More industrial interest in control systems has led to the spread of the actuator as well as sensor fields. Therefore, magnetostrictive materials are of importance with regards to torque and force sensors by determining the change in the magnetization caused by an applied stress. Various materials have been selected for several magnetic sensors demand. However, monolithic materials suffer from eddy current losses at high frequencies. For this reason, magnetostrictive composite materials synthesized by blending magnetostrictive particles in a non-metallic matrix possess high electrical resistivity and therefore do not suffer the eddy current losses. Such materials are excellent building blocks for magnetostrictive sensors operating at high frequencies.
Fe100-x Alx ribbons obtained through melt spinning exhibit high magnetostriction for a value of x about 19. This method can be adopted to make powder cheaply and consequently produce magnetostrictive composites.
Spanish researchers Graciela Riesgo García and colleagues studied the magnetostriction in Fe81Al19 composite powder randomly distributed and oriented in silicone and polyester matrixes. They obtained nanocrystalline powder of Fe81Al19 through mechanical milling from ribbons with the same composition synthesized through rapid solidification process. This enabled them to shorten the milling time, consequently reducing oxidation of the constituent powders. Their work is published in Materials Science and Engineering B.
The authors used high purity aluminum and iron metals to prepare alloy ingots of Fe81Al19 by induction melting. They produced ribbons from these ingots via flow casting and determined their chemical composition. The ribbons were cropped before milling, which was done in a water-cooled steel vessel. A 4wt% benzene was adopted as the process control agent in the milling. This allowed the particles to downsize easily without welding on each other.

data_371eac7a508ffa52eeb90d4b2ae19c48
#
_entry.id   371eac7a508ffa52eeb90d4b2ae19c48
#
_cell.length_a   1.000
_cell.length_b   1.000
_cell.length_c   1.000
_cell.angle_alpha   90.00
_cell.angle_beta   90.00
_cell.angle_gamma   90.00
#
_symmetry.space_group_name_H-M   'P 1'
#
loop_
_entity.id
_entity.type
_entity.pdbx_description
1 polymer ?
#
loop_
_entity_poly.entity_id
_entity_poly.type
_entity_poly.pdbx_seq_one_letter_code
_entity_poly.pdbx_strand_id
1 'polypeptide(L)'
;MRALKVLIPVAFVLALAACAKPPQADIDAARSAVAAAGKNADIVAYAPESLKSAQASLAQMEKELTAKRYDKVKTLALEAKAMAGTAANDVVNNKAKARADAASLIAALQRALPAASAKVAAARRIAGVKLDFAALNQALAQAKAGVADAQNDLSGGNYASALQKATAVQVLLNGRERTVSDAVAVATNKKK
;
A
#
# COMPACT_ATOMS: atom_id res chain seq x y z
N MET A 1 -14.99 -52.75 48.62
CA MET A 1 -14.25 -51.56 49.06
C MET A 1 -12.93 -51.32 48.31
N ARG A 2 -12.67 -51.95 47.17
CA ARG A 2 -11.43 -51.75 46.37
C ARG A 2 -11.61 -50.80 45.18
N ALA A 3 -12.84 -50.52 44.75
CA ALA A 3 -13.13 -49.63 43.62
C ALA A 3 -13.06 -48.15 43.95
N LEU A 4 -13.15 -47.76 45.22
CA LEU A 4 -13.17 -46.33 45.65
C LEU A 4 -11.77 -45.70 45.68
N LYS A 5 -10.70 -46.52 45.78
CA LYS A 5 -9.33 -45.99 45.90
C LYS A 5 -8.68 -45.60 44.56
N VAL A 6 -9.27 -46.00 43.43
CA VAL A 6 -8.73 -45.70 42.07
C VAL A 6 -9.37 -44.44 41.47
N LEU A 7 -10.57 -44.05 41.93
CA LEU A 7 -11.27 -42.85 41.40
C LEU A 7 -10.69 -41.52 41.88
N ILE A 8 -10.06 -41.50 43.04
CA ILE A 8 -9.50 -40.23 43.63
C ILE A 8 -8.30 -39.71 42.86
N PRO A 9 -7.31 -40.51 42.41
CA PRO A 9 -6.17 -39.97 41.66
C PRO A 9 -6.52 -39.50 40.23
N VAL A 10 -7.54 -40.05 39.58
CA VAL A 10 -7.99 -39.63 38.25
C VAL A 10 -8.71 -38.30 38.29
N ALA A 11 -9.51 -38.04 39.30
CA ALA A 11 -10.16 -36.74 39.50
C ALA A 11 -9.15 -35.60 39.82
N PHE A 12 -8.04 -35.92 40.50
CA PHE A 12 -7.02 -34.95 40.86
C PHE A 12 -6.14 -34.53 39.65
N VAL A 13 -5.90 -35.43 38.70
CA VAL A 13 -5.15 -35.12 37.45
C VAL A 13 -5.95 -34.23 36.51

The authors analyzed the X-ray diffraction patterns of the Fe-Al alloy powder at varying milling times and determined lattice strain as well as crystalline size of the powder. They used powders milled for 100 h to synthesize two composites. In one of the composites, they used polyester matrix and silicone in the other. In the polyester composite, the researchers cured one sample without applied magnetic field and two with applied magnetic field. This was in a bid to configure the composite particles in the longitudinal and transverse directions. For the case of silicone, two samples were cured with an applied magnetic field.
The authors observed that the crystallite size was less than 7 nm after milling for 10 h, which indicated rapid nanocrystallization. After milling for 10 hours there was an increase in the crystallite size and this was attributed to grain growth as well as recrystallization. Lattice strain was observed to increase with the milling time.
Milling produced particle size reduction and cold welding. For milling time until 10 h, grinding produced material refinement with a decrease in the particle size, but when the milling time increased, cold welding was responsible for the particle size increase. It was also observed that silicone composites cured in an applied magnetic field in the longitudinal direction reached a saturation magnetostriction of 45 ppm.
G. Riesgo1, J. Carrizo2, L. Elbaile2, R.D. Crespo2, R. Sepúlveda3, J.A. García2. Magnetostrictive properties of FeAl/polyester and FeAl/silicone composites. Materials Science and Engineering B, volume 215 (2017), pages 56–63.Show Affiliations
- Dpto. de Ciencias y Técnicas de la Navegación, Universidad de Oviedo, Campus universitario de Gijón, 33203 Gijón, Spain
- Dpto. de Física de la Universidad de Oviedo, c/ Calvo Sotelo s/n, 33007 Oviedo, Spain
- Dpto. de Ingeniería Mecánica y de los Materiales, Universidad de Sevilla, Isla Cartuja, 41092 Sevilla, Spain
Go To Materials Science and Engineering B